- Satyamangalam Venkatarama Iyer (all poetic works – ‘Ramana Stuti Panchakam’)
- Sivaprakasam Pillai (adaptation of ‘Ramana Pada Malai’ to Ramana Pada Pancharatnam)
- Muruganar Swami (coverage of every title in ‘Ramana Sannidhi Murai’, selections from ‘Ramana Deva Malai’, ‘Ramana Anubhooti’ and ‘Ramana Sharana Pallandu’)
- Sadhu Om Swami ( coverage of every title from ‘Ramana Geetham’, ‘Ramana Tiruvembavai’, and selections from ‘Ramana Varnangal and Other Songs’, ‘Ramana kilikkanni’ and ‘Guruvarul Andadi’)
- Jagadeeswara Sastry ( ‘Ramana Sahasranamam’ and selections from ‘Sri Ramana Stotra Ratnavali’)
- Shuddhananda Bharati (Selections from ‘Arul Aruvi’, songs from ‘Ramana Vijayam’ and stray poems)
- Ramana Dasa Sadananda (Selections from ‘Ramana Stuti Dasakam’)
- Meenakshi Sundaram (Selections from ’Sri Ramana Bhagavan Tottirapaamaalai’)
- Ramanatha Brahmachari (Selections from ‘Bhagavan Sri Ramana Maharshi Stotra Anubhuti’)
- Viswanatha Swami (‘Ramana Ashtottaram’ and the poem ‘Ayi piba’)
- Ramachandran (Selections from ‘Mega sandesham’)
- Narendra Kesari Sharma Upadhyaya (Selections from ‘Ramana Lahari’)
- Shantananda Puri (‘Ramana Suprabhatam’ and ‘Azhagamma Ashtottara Shata Namavali’)
- Venkateswara Sastri (the poem ‘Ramana Vara Tudi’)
- Lakshmana Sharma (the poem ‘Ramana Dvadasha Akshara Stotram’)
- T.K.Sundaresa Iyer (the poem ‘Ramana Dhyanam’)
- Dr.Sarada (stray poems)
- Tamil Nambi (‘Kodattil Tanneer’ and other poems)
Kannada Poets in Ramananjali
- C.N.Sastry (‘Sakala Graha Bala’ and other poems)
- Pu. Th. Na. ( Selections from ‘Sri Ramana Prabha’)
- Dr.A.S.Venugopala Rao (selections from ‘Ramana Poornima’, ‘Aruna Ramana’ and other compilations)
- Dodda Range Gowda (selections from ‘Ramanana Kondadiro’)
- Sant Keshav Das (‘Vairagya Chakravarthi’ and other poems)
- Swami Virajananda (‘Entha Anandavaayite’ and other poems)
- S.K.Narayana Rao (‘Yaavagalu’)
While the above have composed original poetry in Kannada, major translations have been done by
- Dr.N.S.Lakshminarayana Bhatta
- Vijaya Narasimha
Telugu Poet in Ramananjali
- Y.V.Venkateswara Rao (all of ‘Ramana Gana Tarangini’ and ‘Sri Ramana Nitya Seva’ and stray compositions)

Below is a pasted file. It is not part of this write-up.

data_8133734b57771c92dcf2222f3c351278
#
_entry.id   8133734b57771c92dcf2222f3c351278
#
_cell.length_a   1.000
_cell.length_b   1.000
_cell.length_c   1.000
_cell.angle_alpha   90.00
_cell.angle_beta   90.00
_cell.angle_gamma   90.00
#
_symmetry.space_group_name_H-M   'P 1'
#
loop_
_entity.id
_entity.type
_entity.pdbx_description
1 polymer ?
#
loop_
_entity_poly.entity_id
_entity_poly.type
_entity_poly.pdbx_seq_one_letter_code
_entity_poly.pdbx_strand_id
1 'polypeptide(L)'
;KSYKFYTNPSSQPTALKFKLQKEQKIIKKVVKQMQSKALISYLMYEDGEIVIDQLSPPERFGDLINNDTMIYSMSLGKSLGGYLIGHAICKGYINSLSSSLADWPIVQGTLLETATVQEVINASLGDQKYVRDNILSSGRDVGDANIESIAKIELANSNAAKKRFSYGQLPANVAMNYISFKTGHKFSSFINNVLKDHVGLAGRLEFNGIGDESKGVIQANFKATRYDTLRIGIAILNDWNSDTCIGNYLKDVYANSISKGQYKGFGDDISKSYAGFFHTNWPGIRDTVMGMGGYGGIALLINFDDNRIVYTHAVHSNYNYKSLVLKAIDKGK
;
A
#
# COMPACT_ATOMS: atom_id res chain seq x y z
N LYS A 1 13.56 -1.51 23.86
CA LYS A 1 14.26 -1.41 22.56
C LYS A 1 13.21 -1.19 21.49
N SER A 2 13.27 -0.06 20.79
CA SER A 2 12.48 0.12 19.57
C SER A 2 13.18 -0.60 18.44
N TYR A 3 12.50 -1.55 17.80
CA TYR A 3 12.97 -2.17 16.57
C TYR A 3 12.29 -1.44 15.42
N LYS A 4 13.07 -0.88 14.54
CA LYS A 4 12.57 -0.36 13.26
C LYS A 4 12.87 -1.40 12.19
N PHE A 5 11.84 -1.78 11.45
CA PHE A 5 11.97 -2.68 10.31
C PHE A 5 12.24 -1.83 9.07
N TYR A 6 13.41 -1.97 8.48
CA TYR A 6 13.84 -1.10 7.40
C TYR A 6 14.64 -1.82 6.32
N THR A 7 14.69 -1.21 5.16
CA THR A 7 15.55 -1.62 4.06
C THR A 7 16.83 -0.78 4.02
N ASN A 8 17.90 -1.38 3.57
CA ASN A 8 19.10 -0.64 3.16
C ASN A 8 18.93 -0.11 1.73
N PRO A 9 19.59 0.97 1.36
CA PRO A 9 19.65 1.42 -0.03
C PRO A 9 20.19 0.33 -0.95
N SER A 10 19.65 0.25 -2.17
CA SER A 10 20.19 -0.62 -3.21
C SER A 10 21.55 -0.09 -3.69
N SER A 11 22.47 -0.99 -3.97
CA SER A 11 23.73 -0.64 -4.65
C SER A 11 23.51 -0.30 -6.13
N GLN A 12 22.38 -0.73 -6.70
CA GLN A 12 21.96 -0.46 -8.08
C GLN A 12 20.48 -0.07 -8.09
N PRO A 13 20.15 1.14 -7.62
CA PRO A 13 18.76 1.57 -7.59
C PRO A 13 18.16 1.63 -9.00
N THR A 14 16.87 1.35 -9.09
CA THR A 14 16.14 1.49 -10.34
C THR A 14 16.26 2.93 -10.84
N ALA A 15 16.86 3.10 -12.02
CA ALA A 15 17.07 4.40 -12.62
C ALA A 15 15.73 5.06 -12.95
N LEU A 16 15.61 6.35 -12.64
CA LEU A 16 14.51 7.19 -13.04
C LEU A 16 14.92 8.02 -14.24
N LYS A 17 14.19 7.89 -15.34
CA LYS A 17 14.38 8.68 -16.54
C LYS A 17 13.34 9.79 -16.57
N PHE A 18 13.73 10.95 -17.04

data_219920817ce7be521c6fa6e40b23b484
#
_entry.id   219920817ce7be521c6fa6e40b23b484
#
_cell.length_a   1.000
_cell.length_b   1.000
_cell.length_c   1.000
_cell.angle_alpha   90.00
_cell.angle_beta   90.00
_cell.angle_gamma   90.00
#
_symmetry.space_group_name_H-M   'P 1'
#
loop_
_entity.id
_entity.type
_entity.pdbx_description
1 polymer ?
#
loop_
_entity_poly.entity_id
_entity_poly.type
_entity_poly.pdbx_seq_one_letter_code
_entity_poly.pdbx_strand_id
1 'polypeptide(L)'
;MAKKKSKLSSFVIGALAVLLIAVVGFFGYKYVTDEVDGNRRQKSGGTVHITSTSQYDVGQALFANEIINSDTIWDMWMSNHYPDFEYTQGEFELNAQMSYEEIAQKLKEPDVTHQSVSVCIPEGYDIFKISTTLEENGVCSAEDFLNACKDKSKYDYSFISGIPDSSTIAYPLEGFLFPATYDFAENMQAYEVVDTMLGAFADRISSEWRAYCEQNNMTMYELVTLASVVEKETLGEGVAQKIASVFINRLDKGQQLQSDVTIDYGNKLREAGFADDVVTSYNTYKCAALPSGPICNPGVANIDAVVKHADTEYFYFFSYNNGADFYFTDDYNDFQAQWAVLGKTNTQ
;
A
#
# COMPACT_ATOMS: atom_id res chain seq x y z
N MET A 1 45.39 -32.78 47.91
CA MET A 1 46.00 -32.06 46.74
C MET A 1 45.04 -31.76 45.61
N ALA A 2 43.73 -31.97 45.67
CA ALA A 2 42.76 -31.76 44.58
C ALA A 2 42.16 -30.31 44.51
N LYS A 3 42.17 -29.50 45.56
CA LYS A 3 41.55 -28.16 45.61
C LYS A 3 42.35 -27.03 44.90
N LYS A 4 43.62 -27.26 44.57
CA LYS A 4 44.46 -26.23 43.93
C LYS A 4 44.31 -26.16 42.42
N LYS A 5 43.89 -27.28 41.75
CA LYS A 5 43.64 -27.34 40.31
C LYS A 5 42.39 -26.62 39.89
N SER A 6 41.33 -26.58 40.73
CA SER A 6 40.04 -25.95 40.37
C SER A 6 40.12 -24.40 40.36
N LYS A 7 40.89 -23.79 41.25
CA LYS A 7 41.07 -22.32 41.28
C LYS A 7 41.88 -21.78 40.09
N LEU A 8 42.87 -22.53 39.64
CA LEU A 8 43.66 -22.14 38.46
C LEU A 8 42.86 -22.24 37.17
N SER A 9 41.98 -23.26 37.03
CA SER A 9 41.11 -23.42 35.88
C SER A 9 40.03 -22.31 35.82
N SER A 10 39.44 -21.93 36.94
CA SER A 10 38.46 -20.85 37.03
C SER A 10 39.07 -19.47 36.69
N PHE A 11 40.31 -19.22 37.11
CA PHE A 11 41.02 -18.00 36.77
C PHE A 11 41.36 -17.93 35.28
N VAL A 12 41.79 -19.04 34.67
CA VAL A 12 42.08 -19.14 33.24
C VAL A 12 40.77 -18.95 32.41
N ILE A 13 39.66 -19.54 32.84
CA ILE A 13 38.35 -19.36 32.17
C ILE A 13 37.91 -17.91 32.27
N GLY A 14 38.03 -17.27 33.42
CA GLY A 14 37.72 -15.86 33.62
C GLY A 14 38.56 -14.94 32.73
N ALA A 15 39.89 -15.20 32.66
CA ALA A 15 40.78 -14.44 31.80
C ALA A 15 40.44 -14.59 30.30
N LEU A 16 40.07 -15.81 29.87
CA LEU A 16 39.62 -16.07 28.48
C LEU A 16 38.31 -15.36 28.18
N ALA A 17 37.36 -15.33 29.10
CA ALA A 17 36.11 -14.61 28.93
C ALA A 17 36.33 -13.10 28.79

Hindi Poets in Ramananjali
- G.Kameshwar (‘Chal Arunachal’)
- Saraswathi Kumar Deepak
- Ramanatha Shastri
- Manavasi Ramaswami Iyer (selections from his compositions particularly ‘Sharanagathi’, ‘Matrubhuteswaram’, ‘Yogambike’ among others)
- Murugayya Pankajakshi (selections)
- Raj Kumar Bharathi (selections from ‘Onre Ramana’)
- K.V.S (‘Gomata Lakshmi’ and other songs)
- The majority of the compositions in Ramananjali, beginning with those of Bhagavan Ramana himself, are ‘poetic compositions’ wherein the poems have not been set to music by the composer.
- ‘Musical compositions’, on the other hand, like those of Manavasi Ramaswami Iyer, are those that have been set to music originally by the composer at the very time of the composition. (Such a composer is called a ‘Vaggeyakara’ if his composition is in classical style).
- The original compositions of Bhagavan Ramana (Tamil, Telugu, Malayalam and Sanskrit), Ganapati Muni (Sanskrit) and Satyamangalam Venkatarama Iyer (Tamil) have been set to music by Smt.Sulochana Natarajan. She has also set to music many of the compositions of Muruganar, Sadhu Om, Sivaprakasam Pillai and Shuddhananda Bharati.
- The other compositions currently in the repertoire of Ramana Sangitam have been set to music by many stalwarts in the fields of classical and semi-classical music. These include the translations of Bhagavan Ramana’s works as well as those on Ramana into other languages (at present Telugu, Kannada, Malayalam, Hindi, Gujarati, Marathi and English).